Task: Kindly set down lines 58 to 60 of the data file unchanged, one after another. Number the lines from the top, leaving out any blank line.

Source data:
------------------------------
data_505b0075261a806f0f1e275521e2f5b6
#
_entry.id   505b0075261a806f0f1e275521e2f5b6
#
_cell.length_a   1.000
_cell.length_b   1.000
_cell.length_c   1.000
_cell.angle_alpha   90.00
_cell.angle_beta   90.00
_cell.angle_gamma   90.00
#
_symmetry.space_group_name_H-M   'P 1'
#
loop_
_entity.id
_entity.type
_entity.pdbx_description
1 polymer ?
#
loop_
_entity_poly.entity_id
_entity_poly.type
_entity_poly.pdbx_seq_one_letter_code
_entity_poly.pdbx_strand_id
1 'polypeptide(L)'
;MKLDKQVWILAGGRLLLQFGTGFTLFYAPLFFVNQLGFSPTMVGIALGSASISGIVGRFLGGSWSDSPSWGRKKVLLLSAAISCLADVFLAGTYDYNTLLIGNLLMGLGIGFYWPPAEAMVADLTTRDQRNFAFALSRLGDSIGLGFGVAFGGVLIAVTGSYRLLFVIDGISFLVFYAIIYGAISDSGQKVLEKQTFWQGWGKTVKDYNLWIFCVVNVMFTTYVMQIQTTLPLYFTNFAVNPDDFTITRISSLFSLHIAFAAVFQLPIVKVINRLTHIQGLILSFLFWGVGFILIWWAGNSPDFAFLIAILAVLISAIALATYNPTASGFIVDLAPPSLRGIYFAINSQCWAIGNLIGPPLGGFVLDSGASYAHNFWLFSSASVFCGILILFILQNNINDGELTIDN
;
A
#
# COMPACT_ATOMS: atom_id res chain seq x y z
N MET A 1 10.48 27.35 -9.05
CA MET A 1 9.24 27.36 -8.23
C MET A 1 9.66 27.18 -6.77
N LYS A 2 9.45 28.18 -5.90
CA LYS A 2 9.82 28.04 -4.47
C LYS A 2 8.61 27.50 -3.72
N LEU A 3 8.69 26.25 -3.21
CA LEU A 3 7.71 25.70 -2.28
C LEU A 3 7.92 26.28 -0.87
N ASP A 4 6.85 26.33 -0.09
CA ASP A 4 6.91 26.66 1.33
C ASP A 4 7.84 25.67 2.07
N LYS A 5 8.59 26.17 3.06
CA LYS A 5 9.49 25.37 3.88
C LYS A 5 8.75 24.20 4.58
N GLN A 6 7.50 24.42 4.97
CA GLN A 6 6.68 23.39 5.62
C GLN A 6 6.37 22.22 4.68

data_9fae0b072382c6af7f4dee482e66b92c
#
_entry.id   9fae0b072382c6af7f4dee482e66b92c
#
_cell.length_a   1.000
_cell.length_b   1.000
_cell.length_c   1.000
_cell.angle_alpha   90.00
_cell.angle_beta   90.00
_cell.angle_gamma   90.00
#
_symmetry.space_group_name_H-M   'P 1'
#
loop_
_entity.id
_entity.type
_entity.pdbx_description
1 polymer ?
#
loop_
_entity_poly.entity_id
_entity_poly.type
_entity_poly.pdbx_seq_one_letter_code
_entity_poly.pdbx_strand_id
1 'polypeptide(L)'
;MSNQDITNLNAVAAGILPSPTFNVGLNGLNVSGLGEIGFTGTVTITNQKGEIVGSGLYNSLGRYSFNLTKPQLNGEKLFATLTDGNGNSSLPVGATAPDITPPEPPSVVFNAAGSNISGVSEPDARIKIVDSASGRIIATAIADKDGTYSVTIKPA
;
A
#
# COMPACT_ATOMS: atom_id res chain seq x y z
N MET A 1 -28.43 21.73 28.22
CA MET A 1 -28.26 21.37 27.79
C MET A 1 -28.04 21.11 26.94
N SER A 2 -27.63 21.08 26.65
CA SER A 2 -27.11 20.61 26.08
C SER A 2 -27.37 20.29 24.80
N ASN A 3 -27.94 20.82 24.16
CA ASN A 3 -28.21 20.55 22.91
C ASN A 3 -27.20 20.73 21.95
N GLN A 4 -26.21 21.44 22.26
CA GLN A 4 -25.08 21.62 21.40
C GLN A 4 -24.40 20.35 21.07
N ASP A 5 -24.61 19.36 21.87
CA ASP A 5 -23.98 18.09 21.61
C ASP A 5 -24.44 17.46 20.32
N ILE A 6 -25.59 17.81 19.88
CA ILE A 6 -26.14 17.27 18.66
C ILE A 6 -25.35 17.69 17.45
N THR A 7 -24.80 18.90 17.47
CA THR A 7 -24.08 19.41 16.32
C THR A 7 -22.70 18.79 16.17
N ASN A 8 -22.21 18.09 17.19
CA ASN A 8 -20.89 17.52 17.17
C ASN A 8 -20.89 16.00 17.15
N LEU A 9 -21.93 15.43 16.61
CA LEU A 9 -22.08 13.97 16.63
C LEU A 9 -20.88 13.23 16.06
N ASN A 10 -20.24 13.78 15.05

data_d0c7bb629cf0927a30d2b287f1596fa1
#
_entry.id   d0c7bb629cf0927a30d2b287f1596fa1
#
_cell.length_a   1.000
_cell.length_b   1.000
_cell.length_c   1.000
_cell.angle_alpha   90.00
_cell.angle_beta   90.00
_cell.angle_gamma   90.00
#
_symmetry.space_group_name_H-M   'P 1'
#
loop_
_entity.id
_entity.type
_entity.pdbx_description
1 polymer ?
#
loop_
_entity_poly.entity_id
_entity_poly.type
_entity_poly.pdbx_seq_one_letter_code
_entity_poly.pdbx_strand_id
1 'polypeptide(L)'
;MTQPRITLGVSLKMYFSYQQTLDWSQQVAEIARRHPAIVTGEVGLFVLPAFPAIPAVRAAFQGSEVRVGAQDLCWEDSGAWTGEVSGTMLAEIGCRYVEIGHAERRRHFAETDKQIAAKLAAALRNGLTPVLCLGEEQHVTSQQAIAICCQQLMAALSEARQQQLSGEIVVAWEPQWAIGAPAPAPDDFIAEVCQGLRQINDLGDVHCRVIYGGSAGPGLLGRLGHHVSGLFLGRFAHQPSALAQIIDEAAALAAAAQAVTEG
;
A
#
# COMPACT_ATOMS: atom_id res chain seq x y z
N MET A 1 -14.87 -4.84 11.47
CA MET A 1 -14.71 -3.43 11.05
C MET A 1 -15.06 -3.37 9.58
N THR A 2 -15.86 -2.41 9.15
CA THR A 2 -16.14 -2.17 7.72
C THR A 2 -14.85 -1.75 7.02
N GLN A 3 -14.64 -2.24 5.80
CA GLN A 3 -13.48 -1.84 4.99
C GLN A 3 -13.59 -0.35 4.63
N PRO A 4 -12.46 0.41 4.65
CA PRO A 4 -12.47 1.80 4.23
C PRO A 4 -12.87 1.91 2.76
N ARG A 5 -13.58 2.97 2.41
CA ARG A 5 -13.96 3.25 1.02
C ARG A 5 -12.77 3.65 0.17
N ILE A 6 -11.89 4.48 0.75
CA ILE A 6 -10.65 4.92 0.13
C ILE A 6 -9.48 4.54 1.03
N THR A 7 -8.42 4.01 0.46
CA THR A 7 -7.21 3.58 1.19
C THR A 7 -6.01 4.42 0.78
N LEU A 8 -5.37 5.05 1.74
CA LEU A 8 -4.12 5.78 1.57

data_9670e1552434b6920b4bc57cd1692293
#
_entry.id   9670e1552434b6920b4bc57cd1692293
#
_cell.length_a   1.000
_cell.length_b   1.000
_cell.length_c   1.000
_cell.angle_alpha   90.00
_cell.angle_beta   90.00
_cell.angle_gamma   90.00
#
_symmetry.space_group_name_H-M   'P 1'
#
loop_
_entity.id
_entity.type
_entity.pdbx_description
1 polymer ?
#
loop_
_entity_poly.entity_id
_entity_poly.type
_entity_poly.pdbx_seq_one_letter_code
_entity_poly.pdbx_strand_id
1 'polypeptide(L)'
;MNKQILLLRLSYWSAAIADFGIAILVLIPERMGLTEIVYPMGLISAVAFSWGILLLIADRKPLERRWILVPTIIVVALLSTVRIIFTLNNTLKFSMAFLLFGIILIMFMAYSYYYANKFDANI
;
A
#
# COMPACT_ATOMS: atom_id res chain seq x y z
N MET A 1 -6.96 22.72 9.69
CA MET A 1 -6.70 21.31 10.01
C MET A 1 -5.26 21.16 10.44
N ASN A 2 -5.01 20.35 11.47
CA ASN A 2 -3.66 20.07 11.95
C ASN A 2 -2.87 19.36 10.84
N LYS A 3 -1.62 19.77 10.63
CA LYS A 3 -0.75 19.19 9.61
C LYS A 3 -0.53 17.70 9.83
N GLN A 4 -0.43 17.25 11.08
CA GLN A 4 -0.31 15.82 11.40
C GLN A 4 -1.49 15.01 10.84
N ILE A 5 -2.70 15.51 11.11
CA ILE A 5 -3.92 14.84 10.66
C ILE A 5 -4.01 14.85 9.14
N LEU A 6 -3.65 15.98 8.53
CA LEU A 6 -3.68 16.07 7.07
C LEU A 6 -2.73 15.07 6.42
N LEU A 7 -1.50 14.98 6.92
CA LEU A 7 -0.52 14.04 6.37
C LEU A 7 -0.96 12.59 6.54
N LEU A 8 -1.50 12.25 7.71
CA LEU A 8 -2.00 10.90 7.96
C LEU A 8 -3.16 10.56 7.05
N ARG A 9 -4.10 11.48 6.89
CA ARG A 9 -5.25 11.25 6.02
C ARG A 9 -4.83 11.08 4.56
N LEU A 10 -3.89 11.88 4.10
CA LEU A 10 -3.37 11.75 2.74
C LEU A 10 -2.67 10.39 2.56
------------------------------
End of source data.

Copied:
_cell.angle_gamma   90.00
#
_symmetry.space_group_name_H-M   'P 1'